ALBANY -- The state comptroller wants to create a fund through which natural gas drillers would provide cash needed to clean up environmental problems, but he's stopping short of suggesting how much money might be needed.
The proposed law, announced Tuesday by Comptroller Thomas DiNapoli, would create state fees on petroleum wells. In addition, drillers would have to provide the state with financial guarantees large enough to cover the costs of cleanups.
The measure would apply to natural gas wells drilled through hydrofracking, a technique that relies on a high-pressure mix of chemicals, water and sand pumped deep underground to fracture gas-bearing rock formations. Such formations run from the western Catskills, through the Southern Tier and the Finger Lakes, and west nearly to Buffalo.
Critics warn the technique can harm air and drinking water, but the industry insists it is safe. Currently, the state requires drillers to provide a $5,000 guarantee per well to cover environmental pollution, a figure that has not changed for decades and that critics call woefully inadequate to pay for even the smallest cleanups.
DiNapoli's proposal does not set amounts for either financial guarantees or new well surcharges. His spokesman Eric Sumberg said those amounts would be up to the state Department of Environmental Conservation, which has been crafting a new rule book for hydrofracking. Sumberg said DEC learned of the Comptroller's proposal on Monday.
The comptroller also proposes that the can have the ability to enter and inspect "any property or premises" as part of investigating "actual or suspected sources of contamination," as well as any violation of any rule or regulation that would be part of the law.
DEC spokeswoman Emily DeSantis said the agency will "make the appropriate recommendations at the appropriate time." DEC is meeting Aug. 18 with a 12-member advisory panel to consider the proposed rules, as well as fees and revenues from hydrofracking.
DeSantis said the meeting will be closed to the public; because the group is advisory, its proceedings are exempt from the state Open Meetings Law. It will hold "informal" discussions with DEC Commissioner Joe Martens.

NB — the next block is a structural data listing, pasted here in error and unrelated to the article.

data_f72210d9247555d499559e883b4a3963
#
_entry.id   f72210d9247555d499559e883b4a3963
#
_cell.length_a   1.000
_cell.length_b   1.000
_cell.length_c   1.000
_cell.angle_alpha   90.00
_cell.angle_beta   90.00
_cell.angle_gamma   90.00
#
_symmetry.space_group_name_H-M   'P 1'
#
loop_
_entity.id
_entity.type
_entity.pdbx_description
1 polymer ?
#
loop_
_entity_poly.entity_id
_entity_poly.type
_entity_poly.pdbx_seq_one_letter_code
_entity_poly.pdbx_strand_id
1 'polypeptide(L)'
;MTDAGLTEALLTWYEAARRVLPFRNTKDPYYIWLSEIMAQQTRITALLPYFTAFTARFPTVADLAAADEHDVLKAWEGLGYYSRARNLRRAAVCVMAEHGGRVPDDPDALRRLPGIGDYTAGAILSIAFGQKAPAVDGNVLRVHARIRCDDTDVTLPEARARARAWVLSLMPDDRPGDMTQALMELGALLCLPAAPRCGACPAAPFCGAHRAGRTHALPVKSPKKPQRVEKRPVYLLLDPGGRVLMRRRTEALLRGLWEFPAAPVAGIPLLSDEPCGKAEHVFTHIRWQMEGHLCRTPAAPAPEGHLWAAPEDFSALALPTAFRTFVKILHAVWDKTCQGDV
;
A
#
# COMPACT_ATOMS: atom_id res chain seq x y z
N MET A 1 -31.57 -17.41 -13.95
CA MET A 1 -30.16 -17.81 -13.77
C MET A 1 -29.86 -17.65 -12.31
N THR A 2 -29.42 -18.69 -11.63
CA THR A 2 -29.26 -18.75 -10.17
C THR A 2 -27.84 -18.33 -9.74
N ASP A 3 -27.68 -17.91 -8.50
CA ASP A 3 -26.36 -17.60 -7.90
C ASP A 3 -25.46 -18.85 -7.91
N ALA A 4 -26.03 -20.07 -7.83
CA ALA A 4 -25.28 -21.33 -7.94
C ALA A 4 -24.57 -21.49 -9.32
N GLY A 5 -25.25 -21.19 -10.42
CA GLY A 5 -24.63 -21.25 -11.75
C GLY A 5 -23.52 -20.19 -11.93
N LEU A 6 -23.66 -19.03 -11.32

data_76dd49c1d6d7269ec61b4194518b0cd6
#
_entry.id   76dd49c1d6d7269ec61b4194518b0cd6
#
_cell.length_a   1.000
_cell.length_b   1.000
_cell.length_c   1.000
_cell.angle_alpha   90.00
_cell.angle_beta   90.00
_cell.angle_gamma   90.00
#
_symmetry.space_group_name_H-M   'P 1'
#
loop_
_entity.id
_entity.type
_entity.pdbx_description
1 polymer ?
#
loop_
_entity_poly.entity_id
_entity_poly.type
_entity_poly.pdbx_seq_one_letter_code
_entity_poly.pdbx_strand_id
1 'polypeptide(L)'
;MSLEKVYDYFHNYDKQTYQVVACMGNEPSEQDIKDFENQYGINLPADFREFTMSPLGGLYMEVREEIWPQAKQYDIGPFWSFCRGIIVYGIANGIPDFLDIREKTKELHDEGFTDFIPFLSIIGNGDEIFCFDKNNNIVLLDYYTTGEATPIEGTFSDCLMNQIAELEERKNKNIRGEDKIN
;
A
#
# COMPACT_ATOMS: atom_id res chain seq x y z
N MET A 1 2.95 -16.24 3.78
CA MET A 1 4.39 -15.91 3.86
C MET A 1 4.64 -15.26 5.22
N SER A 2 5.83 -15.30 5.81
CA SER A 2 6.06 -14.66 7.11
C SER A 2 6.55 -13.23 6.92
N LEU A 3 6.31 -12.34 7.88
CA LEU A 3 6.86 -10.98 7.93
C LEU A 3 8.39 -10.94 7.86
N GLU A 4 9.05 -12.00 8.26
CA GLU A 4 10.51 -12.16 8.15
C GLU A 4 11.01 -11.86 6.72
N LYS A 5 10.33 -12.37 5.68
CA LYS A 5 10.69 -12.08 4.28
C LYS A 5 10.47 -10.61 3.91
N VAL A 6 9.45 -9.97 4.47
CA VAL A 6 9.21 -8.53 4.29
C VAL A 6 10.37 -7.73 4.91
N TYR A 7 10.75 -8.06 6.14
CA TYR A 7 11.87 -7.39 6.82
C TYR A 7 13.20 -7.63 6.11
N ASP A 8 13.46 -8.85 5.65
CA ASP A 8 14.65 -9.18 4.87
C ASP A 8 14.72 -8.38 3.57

Brad Gill, executive director of the Independent Oil & Gas Association of New York, accused DiNapoli of jumping the gun before the state has completed its rulebook on well permits. He said DiNapoli failed to take into account the current $5,000 financial security requirement, as well as "existing environmental, criminal and civil law, which holds businesses accountable on many levels."
Conservation groups, which have warned of the risks of hydrofracking, welcomed the Comptroller's effort. The proposal "acknowledges the risks inherent in every phase of this industrial process, from trucking dangerous fracking fluid to drill sites to transporting resulting wastewater through our communities," according to a joint statement from Catskill Mountainkeeper, Environmental Advocates of New York, Natural Resources Defense Council, New York Public Interest Research Group, Riverkeeper, Inc. and other groups.
Rob Moore, executive director of Environmental Advocates and a member of the DEC advisory panel, said it would be difficult for DiNapoli to offer specific figures for well drilling fees and environmental cleanup guarantees.
"It is up to the governor's office to come up with those figures," said Moore. "Any good socioeconomic analysis will look at the cost of environmental remediation. There are plenty of examples in Pennsylvania to look it. Let's get the companies to disclose the cost of environmental problems there."
|< Prev||Next >|